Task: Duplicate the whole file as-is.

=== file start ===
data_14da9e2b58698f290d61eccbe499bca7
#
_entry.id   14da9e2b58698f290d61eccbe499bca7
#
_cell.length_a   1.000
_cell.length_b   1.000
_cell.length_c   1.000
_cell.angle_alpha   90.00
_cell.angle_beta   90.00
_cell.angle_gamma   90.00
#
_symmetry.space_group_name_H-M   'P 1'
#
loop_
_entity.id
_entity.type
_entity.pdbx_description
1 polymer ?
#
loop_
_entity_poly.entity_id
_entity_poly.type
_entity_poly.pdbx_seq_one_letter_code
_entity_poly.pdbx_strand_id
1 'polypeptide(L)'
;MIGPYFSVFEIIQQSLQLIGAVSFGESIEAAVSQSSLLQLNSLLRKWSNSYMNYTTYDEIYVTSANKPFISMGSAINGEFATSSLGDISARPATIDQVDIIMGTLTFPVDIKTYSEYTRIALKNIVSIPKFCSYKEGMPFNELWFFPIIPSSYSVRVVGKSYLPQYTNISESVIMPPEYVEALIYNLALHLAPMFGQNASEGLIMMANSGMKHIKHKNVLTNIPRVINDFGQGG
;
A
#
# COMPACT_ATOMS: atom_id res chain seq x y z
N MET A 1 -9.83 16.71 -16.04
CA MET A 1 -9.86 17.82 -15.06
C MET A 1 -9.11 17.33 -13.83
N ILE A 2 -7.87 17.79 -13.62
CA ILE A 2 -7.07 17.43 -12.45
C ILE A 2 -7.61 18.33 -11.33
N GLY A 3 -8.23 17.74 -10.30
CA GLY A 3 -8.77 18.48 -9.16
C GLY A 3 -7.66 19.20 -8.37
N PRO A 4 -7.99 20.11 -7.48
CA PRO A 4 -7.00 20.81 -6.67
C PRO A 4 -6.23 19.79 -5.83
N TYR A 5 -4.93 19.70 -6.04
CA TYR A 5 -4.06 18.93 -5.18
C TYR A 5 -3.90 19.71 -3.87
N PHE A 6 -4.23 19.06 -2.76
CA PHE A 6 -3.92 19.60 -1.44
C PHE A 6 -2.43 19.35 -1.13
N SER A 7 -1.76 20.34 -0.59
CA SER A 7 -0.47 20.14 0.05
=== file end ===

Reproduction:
data_14da9e2b58698f290d61eccbe499bca7
#
_entry.id   14da9e2b58698f290d61eccbe499bca7
#
_cell.length_a   1.000
_cell.length_b   1.000
_cell.length_c   1.000
_cell.angle_alpha   90.00
_cell.angle_beta   90.00
_cell.angle_gamma   90.00
#
_symmetry.space_group_name_H-M   'P 1'
#
loop_
_entity.id
_entity.type
_entity.pdbx_description
1 polymer ?
#
loop_
_entity_poly.entity_id
_entity_poly.type
_entity_poly.pdbx_seq_one_letter_code
_entity_poly.pdbx_strand_id
1 'polypeptide(L)'
;MIGPYFSVFEIIQQSLQLIGAVSFGESIEAAVSQSSLLQLNSLLRKWSNSYMNYTTYDEIYVTSANKPFISMGSAINGEFATSSLGDISARPATIDQVDIIMGTLTFPVDIKTYSEYTRIALKNIVSIPKFCSYKEGMPFNELWFFPIIPSSYSVRVVGKSYLPQYTNISESVIMPPEYVEALIYNLALHLAPMFGQNASEGLIMMANSGMKHIKHKNVLTNIPRVINDFGQGG
;
A
#
# COMPACT_ATOMS: atom_id res chain seq x y z
N MET A 1 -9.83 16.71 -16.04
CA MET A 1 -9.86 17.82 -15.06
C MET A 1 -9.11 17.33 -13.83
N ILE A 2 -7.87 17.79 -13.62
CA ILE A 2 -7.07 17.43 -12.45
C ILE A 2 -7.61 18.33 -11.33
N GLY A 3 -8.23 17.74 -10.30
CA GLY A 3 -8.77 18.48 -9.16
C GLY A 3 -7.66 19.20 -8.37
N PRO A 4 -7.99 20.11 -7.48
CA PRO A 4 -7.00 20.81 -6.67
C PRO A 4 -6.23 19.79 -5.83
N TYR A 5 -4.93 19.70 -6.04
CA TYR A 5 -4.06 18.93 -5.18
C TYR A 5 -3.90 19.71 -3.87
N PHE A 6 -4.23 19.06 -2.76
CA PHE A 6 -3.92 19.60 -1.44
C PHE A 6 -2.43 19.35 -1.13
N SER A 7 -1.76 20.34 -0.59
CA SER A 7 -0.47 20.14 0.05